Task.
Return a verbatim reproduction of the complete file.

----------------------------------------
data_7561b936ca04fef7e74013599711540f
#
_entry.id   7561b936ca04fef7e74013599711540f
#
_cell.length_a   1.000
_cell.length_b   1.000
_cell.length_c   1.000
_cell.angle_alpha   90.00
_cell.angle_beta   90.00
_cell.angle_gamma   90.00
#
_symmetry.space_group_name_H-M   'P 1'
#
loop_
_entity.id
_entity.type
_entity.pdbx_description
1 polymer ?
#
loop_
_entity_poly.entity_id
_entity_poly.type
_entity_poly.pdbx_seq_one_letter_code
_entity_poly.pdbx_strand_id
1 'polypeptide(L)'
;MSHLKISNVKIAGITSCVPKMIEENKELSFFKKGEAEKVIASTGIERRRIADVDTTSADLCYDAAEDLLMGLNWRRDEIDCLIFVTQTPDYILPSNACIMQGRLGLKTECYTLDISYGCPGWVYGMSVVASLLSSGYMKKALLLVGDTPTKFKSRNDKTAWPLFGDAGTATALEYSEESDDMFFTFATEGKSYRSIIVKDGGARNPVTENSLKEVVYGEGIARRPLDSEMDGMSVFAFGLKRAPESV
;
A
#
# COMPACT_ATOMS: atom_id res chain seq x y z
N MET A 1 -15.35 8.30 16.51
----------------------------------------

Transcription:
data_7561b936ca04fef7e74013599711540f
#
_entry.id   7561b936ca04fef7e74013599711540f
#
_cell.length_a   1.000
_cell.length_b   1.000
_cell.length_c   1.000
_cell.angle_alpha   90.00
_cell.angle_beta   90.00
_cell.angle_gamma   90.00
#
_symmetry.space_group_name_H-M   'P 1'
#
loop_
_entity.id
_entity.type
_entity.pdbx_description
1 polymer ?
#
loop_
_entity_poly.entity_id
_entity_poly.type
_entity_poly.pdbx_seq_one_letter_code
_entity_poly.pdbx_strand_id
1 'polypeptide(L)'
;MSHLKISNVKIAGITSCVPKMIEENKELSFFKKGEAEKVIASTGIERRRIADVDTTSADLCYDAAEDLLMGLNWRRDEIDCLIFVTQTPDYILPSNACIMQGRLGLKTECYTLDISYGCPGWVYGMSVVASLLSSGYMKKALLLVGDTPTKFKSRNDKTAWPLFGDAGTATALEYSEESDDMFFTFATEGKSYRSIIVKDGGARNPVTENSLKEVVYGEGIARRPLDSEMDGMSVFAFGLKRAPESV
;
A
#
# COMPACT_ATOMS: atom_id res chain seq x y z
N MET A 1 -15.35 8.30 16.51